Calif. Senate approves net neutrality rules, sends bill to governor

The California Senate today voted to approve the toughest state-level net neutrality bill in the US, one day after the California Assembly took the same action.

With both legislative houses having approved the bill, California Governor Jerry Brown has until September 30 to sign it into law.

The vote was 23-11 as of this writing, with all yes votes coming from Democrats and all no votes coming from Republicans.

In the Assembly yesterday, six Republicans joined 55 Democrats to pass the bill in a 61-18 vote.

Senators can still vote on the bill before the day is over, but it has more than the 21 votes needed to pass.

“Today was a landmark in the fight to preserve a free and open Internet,” Stanford law professor Barbara van Schewick wrote. “SB 822 brings back net neutrality to California and restores the important protections that the FCC voted to eliminate last December.”

California’s legislation “is the only state-level bill that truly restores all the 2015 net neutrality protections,” and “sets the standard for other states to follow,” van Schewick also wrote.

The bill was proposed by Sen. Scott Wiener (D-San Francisco).

Advocacy group Fight for the Future called the Senate vote “a major victory for Internet activists who harnessed massive public outcry to pass the bill and a resounding defeat for big telecom companies like AT&T and Comcast, who lobbied fiercely against the bill and spent large sums on campaign contributions to California legislators.”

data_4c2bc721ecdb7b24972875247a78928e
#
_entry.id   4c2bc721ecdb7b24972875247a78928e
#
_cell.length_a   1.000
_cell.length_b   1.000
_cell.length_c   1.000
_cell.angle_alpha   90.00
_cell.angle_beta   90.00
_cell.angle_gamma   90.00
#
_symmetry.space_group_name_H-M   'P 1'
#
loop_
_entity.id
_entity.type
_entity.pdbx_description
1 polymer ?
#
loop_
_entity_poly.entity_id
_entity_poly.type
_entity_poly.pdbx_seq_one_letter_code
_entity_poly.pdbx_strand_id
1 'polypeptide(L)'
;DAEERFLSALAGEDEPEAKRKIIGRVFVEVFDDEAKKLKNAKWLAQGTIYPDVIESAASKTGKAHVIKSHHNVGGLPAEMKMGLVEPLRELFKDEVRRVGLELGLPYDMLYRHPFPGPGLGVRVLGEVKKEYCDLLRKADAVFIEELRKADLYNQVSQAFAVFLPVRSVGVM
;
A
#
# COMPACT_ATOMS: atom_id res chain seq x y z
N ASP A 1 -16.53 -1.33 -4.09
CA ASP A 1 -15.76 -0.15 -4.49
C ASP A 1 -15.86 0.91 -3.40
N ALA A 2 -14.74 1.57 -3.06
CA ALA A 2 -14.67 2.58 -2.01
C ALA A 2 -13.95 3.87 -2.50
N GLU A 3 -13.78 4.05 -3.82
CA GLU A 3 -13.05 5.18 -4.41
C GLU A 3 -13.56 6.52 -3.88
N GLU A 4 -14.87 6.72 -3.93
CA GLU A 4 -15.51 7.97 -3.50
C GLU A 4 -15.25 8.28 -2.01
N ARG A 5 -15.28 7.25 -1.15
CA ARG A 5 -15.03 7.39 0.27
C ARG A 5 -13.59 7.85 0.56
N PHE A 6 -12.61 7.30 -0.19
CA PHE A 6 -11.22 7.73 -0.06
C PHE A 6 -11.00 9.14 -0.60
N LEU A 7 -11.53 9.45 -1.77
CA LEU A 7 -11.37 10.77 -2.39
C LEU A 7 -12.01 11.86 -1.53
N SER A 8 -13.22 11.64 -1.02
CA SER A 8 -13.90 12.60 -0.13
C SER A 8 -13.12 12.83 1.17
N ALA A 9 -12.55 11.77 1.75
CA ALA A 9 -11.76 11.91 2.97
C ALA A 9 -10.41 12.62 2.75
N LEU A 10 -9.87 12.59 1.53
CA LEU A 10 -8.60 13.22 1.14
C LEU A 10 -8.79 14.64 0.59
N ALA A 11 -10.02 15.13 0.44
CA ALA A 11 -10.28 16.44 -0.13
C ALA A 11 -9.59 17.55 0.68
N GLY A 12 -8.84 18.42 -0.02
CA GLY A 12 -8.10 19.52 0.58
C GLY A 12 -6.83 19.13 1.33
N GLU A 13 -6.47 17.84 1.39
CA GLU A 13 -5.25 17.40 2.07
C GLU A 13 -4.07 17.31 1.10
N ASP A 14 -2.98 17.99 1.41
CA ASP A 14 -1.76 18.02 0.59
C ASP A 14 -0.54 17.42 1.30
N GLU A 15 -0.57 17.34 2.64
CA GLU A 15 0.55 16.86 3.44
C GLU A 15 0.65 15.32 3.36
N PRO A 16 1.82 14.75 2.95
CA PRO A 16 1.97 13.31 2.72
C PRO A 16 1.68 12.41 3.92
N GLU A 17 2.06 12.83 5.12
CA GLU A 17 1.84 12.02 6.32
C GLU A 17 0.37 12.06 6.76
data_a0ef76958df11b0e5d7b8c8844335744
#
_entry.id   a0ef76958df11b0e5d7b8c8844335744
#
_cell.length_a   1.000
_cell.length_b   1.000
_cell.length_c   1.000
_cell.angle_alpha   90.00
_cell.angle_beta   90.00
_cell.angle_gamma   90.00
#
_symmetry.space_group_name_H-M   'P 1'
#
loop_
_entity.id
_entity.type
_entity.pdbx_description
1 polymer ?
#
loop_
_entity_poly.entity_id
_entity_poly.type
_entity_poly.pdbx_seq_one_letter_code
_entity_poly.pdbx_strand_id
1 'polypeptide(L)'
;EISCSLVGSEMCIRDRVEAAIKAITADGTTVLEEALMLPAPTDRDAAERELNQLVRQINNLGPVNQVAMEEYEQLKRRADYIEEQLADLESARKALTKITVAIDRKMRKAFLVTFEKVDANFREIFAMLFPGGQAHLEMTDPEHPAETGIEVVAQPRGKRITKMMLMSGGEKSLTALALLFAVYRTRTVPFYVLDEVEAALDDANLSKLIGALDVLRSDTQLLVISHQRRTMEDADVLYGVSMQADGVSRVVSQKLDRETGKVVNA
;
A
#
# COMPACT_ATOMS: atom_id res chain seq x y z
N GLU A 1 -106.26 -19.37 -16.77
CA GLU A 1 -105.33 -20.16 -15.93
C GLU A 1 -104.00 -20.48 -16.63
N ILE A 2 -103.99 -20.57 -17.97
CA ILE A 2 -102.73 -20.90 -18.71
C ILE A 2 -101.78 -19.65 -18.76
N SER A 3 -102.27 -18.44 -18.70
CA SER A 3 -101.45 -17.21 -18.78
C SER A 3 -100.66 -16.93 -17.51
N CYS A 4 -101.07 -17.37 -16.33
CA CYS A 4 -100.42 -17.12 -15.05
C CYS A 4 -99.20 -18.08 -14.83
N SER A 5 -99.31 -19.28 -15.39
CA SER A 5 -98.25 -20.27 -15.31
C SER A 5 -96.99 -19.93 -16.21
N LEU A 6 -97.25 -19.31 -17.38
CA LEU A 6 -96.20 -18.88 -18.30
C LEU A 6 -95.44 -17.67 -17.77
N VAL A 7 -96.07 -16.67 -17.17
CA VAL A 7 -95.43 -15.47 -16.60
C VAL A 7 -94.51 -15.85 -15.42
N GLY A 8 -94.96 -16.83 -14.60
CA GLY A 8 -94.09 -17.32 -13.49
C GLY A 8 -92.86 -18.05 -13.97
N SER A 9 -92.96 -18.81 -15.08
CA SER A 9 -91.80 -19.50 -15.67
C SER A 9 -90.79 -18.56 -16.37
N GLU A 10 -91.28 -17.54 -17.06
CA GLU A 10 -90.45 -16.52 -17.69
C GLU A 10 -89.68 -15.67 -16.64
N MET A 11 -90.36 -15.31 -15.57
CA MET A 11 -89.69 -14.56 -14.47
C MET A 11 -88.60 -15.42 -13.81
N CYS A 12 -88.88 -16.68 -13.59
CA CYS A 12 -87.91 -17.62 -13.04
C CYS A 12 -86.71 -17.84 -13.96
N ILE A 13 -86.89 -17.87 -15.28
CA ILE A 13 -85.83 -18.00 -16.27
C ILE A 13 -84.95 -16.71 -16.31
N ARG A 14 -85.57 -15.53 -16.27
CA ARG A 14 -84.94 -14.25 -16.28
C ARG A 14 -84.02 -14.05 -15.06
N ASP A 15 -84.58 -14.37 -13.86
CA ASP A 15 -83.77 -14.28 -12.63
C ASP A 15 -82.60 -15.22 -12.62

Bans on blocking, throttling, and more

The bill would prohibit Internet service providers from blocking or throttling lawful traffic, and from requiring fees from websites or online services to deliver or prioritize their traffic to consumers. The bill would also ban paid data cap exemptions (so-called “zero-rating”) and says that ISPs may not attempt to evade net neutrality protections by slowing down traffic at network interconnection points.

Broadband industry lobby group USTelecom urged Brown to veto the bill, saying net neutrality should not be enforced with a “state-by-state piecemeal approach.” USTelecom CEO Jonathan Spalter claimed in his post-vote statement that “broadband providers strongly support net neutrality,” but didn’t mention that USTelecom has consistently fought against both federal and state-level net neutrality rules. USTelecom has said it will sue states that enact their own net neutrality laws.

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